'Nemesis Factor' Spots Are As Disgusting As It Gets

By Published on .

Advertiser: Hasbro
Agency: Jordan McGrath Case & Partners, New York
Title: Blender
Rating: 0 stars

Let me just ask you a question.

Is there anyone out there who would knock on a stranger's door and, upon being permitted to enter, do something truly revolting? You don't know the family, but you tell them you have something to show them. Out of some weird combination of curiosity, hospitality and indifference, they let you come in -- whereupon you proceed with a stunt calculated to shock them, disturb them and maybe even make them physically ill.

Grinding up a human brain
Let me plumb the darkest recesses of my imagination. Let's say you produced a kitchen blender, dumped a human brain inside and turned the thing on. Whirrrrr. Brain puree.

Is there a single person reading this Web site who would do such a thing? Probably not, because that would be a sick thing to do. Strictly speaking, it would merely be disgusting and rude -- but it would be a rudeness verging on the criminal, because it's a sort of psychic vandalism, something close to assault. The cops would be called, all right, and you might even be arrested, but they couldn't make the charges stick.

Congratulations. You're not a felon. Just a creep. A perverse little creep.

Could this be any clearer? Doing such a thing wouldn't be black humor. It wouldn't be deliciously subversive. It wouldn't be down-and-dirty communications. It would be an affront, indecent and unforgivable.

Brought to you by Hasbro.

Toy aimed at 10-year-olds
Yes, the nice folks behind G.I. Joe, Mr. Potato Head and the Easy-Bake toy oven have created a commercial about pulverizing a human brain -- or, at least, a perfect facsimile -- in a blender. The product being advertised is Nemesis Factor, an electronic puzzle targeted at players 10 to adult.

That's 10 years old. That's fourth grade. That's still curling up with a special blankie at night. Here's what Hasbro and Jordan McGrath Case & Partners, New York, have deemed the way to intrigue that child and his elders in the prospect for countless hours of wholesome fun: a blender, center frame, and a voice-over saying "Puzzle number 38. Begin." Then someone dumps the brain inside. Then the blender is switched on. Then the voice-over again: "Nemesis Factor. One hundred puzzles that sense light, motion and weakness."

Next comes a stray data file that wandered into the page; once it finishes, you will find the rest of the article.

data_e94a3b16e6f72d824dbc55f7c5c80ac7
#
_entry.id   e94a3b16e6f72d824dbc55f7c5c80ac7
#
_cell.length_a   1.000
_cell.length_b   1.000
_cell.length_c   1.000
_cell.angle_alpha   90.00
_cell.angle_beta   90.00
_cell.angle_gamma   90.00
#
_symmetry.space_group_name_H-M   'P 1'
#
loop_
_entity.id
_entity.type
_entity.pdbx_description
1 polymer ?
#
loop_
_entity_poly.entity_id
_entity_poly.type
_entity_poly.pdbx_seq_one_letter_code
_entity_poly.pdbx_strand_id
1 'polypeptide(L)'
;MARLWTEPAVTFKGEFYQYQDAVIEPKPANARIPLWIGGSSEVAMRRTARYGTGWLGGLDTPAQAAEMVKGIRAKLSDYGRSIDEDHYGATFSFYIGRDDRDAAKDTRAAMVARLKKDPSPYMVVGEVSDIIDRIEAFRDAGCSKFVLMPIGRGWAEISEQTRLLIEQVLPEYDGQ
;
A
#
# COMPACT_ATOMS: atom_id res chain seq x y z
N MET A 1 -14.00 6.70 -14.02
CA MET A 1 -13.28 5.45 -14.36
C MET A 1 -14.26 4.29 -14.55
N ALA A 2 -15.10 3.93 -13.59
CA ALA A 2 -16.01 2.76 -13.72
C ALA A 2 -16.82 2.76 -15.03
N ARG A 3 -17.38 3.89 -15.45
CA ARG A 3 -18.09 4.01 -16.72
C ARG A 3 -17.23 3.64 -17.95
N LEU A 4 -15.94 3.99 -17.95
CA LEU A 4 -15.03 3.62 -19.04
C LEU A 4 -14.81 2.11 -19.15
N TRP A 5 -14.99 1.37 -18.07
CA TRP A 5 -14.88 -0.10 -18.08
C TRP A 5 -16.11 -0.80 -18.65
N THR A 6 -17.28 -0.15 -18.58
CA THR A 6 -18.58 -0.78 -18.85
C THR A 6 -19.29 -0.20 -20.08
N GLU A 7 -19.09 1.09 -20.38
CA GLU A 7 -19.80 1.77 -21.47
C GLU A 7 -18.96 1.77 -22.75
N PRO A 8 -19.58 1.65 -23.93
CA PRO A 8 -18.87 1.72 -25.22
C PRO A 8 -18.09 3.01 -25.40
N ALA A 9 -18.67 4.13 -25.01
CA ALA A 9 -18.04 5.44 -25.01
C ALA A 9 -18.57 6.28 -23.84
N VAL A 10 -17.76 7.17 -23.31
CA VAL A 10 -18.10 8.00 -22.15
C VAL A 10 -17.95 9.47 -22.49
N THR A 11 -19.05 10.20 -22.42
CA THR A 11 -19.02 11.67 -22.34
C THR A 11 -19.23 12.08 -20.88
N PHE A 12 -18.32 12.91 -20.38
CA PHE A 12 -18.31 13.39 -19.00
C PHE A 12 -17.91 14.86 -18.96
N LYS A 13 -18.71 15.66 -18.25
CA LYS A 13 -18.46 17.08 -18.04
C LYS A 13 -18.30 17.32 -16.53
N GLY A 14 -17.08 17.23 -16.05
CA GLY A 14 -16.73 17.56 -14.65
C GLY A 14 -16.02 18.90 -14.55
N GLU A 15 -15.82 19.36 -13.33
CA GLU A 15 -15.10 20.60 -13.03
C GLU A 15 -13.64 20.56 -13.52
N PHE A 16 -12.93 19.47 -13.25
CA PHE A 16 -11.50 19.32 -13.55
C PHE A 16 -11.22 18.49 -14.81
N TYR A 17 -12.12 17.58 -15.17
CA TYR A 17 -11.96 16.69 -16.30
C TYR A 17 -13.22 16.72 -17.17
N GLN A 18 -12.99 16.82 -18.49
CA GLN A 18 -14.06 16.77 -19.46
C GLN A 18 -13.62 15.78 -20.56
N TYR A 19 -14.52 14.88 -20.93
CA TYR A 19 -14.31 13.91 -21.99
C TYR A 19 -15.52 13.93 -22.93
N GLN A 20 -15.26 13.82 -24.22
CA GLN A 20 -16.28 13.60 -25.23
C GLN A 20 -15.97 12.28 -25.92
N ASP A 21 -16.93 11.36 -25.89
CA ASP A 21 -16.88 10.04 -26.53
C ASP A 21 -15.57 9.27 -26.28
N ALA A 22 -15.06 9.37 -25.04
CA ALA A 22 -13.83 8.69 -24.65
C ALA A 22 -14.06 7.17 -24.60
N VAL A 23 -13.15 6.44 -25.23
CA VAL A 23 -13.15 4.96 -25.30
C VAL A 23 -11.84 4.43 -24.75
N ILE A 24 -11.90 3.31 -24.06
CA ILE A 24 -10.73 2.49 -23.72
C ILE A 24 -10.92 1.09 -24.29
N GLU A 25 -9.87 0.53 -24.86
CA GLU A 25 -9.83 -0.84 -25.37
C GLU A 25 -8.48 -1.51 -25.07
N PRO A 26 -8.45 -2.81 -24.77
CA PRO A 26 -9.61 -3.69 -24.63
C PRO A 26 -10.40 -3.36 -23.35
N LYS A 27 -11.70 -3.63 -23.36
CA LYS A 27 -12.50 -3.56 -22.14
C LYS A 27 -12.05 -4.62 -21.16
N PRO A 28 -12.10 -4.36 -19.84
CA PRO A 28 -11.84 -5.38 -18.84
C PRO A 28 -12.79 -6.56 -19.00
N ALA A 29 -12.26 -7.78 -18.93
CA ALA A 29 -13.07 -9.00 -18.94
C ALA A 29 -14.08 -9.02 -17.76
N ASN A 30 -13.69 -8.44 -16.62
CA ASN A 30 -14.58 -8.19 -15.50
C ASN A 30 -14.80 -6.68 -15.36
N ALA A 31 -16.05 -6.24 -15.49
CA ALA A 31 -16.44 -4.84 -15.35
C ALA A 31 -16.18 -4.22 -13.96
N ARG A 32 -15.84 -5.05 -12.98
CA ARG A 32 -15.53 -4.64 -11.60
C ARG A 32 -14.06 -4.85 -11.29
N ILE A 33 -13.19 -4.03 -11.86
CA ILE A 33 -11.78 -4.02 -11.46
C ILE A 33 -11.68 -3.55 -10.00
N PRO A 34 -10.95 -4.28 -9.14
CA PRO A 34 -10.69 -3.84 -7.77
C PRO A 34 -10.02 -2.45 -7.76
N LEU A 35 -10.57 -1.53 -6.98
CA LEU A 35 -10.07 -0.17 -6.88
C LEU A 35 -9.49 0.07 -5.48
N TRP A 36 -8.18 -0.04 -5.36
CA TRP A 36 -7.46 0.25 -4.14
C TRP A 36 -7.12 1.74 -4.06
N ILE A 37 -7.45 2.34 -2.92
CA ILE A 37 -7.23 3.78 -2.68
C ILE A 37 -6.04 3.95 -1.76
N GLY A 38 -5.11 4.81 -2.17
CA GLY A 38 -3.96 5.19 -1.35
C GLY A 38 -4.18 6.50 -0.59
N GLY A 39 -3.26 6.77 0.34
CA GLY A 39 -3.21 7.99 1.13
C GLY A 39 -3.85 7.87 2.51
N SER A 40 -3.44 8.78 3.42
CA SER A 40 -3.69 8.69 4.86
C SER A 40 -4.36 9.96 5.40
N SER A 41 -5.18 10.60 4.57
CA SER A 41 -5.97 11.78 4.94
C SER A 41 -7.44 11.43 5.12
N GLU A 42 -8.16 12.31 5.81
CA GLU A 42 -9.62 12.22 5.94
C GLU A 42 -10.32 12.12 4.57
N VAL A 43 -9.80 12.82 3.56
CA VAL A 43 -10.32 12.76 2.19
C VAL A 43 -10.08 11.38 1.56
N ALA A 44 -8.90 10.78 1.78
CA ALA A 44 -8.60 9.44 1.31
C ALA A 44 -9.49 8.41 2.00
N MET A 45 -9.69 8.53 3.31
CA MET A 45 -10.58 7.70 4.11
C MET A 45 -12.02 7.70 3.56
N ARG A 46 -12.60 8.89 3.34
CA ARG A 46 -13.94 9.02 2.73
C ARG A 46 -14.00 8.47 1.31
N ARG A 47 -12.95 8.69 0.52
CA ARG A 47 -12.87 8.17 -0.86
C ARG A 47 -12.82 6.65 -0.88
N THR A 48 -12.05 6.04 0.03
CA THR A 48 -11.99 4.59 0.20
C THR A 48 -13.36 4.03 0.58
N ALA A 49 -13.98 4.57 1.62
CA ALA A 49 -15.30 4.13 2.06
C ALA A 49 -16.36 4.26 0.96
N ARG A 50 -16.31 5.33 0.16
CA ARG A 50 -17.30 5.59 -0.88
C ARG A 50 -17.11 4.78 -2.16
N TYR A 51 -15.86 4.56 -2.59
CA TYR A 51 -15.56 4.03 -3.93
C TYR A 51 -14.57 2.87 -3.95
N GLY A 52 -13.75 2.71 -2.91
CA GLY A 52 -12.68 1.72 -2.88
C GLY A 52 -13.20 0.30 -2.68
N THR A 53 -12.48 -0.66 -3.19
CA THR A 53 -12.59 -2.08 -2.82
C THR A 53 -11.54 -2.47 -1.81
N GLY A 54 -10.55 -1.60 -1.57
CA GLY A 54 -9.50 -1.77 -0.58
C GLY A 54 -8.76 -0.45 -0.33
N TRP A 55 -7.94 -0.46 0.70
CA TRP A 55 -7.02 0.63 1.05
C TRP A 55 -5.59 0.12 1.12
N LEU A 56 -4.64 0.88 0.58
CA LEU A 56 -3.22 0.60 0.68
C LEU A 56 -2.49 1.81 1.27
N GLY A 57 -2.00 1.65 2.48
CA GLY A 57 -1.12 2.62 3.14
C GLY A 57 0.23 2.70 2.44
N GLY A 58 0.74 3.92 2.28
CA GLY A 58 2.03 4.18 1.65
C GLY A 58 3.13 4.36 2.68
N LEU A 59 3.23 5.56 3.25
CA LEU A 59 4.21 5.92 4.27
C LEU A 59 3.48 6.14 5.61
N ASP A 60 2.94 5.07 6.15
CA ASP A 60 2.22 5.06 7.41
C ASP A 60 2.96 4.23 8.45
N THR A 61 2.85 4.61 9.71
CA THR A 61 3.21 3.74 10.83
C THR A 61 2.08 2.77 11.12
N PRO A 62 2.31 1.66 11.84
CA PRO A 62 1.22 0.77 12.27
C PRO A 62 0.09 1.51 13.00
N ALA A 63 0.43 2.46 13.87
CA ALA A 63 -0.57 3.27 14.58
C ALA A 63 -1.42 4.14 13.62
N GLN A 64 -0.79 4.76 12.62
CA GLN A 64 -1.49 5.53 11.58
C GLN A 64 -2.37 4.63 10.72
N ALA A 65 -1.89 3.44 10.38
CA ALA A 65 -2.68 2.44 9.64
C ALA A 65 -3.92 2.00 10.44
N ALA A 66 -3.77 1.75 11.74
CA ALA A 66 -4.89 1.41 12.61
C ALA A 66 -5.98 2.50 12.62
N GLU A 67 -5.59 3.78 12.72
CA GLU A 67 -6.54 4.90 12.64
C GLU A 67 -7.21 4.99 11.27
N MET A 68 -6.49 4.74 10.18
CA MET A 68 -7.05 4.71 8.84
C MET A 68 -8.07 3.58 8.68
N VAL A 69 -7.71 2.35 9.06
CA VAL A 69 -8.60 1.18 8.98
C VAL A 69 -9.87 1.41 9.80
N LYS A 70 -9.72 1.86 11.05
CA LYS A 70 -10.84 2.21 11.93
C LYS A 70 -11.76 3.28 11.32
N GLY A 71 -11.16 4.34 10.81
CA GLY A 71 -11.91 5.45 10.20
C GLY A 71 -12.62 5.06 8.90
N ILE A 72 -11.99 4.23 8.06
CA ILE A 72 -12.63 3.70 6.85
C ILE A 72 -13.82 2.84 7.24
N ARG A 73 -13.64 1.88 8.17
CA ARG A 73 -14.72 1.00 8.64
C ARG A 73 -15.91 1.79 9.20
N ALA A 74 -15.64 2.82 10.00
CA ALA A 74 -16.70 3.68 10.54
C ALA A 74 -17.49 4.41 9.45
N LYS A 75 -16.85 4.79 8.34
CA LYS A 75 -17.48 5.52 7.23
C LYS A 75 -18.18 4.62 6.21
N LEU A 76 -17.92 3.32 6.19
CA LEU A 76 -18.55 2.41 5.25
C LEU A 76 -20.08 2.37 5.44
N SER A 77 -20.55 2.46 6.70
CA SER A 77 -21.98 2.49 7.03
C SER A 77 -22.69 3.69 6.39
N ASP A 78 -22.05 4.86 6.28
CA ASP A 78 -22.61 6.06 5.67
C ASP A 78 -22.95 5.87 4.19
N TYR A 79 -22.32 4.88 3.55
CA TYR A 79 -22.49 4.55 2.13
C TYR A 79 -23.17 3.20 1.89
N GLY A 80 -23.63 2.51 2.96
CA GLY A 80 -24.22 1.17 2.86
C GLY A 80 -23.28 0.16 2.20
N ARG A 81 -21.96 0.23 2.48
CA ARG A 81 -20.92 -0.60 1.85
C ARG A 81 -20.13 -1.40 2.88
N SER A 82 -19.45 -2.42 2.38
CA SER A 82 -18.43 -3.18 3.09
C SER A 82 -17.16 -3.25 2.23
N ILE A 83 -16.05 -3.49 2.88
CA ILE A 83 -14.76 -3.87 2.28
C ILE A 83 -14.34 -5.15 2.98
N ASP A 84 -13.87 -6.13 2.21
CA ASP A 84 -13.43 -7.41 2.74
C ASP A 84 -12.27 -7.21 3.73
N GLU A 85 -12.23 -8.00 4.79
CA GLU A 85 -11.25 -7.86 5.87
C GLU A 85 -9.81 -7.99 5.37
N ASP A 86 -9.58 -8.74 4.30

A second spot, out of an abundance of sensitivity, does not depict a brain being chopped in a blender. It depicts a brain being submerged into a deep fryer.

Obviously, these spots were produced before the World Trade Center catastrophe, for release in October, and they are unlikely under the current circumstances ever to see the light of day. Just as obviously, they are targeted not at the 10-year-old portion of the prospective marketplace but at the adolescent-to-young-adult-male portion -- a demographic notably amused by gross-outs.

Shotgun, not a rifle
But for the seven trillionth time, the target is irrelevant. Advertising is a shotgun, not a rifle. When it fires, anything near the target is caught in the spray.

How complicated is that? If some dim all-in-black is too self-involved to internalize that axiom and exhibit some modicum of human decency, you would think at least the Hasbro client would get it. This is a company that markets both Play-Doh and Dungeons & Dragons. If ever there were a business that should understand that different audiences have different sensibilities, it is this one. They above all should understand, for example, that in the Jeffrey Dahmer-esque scenario I opened with, some 15-year-old boy in the family might think the blender stunt was the single coolest thing he'd ever seen.

Mom, however, will be crying and throwing up, Dad will be calling the police, and little Sis will have night terrors for the rest of her life.

Insufferable smart-asses
I don't know about light and motion, but I surely sense weakness. The true nemesis factor is the an alarming number of insufferable smart-asses in the industry too arrogant or too stupid to grasp a simple concept: Commercials are not programming. Nobody has chosen to see one. TV spots simply appear, and in exchange for viewer indulgence, advertisers owe a measure of restraint and respect for the sensitivities of everyone in the room. Not just the target. Everyone. That is advertisers' unspoken compact with viewers.

That is the compact. That has always been the compact. And Hasbro has broken it.

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